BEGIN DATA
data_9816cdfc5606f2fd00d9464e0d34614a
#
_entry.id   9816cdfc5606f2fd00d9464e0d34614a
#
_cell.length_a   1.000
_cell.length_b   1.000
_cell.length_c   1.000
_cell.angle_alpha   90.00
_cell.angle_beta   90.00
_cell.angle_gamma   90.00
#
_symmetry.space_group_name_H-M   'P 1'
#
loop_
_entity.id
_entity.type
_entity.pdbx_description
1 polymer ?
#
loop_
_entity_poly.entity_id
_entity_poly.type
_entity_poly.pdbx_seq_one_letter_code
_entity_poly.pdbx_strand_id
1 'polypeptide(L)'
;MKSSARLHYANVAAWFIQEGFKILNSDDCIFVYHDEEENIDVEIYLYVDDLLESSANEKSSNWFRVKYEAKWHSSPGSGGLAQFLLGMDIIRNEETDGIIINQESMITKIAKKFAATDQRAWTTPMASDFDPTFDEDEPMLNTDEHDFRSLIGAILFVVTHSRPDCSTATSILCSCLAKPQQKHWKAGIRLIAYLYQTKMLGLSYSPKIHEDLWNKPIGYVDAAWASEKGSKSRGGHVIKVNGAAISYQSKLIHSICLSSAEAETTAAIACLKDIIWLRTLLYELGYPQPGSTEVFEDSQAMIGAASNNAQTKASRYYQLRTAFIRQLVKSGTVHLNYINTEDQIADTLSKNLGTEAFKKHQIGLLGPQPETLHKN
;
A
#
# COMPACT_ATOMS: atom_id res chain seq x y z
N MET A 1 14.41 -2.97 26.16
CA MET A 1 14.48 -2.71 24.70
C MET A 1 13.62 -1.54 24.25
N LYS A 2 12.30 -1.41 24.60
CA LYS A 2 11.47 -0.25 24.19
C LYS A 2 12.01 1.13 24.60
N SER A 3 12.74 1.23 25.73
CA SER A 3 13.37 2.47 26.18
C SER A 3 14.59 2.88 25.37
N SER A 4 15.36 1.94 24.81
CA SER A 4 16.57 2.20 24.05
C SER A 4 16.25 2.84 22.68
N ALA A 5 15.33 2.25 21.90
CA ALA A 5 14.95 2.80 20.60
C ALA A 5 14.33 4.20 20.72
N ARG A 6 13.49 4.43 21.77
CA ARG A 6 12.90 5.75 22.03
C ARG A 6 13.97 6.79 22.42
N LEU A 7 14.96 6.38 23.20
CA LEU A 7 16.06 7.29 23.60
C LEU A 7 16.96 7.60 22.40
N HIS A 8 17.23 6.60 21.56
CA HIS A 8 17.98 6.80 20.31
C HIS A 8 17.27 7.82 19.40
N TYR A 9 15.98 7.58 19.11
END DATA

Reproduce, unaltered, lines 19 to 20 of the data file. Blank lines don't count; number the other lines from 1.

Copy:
#
loop_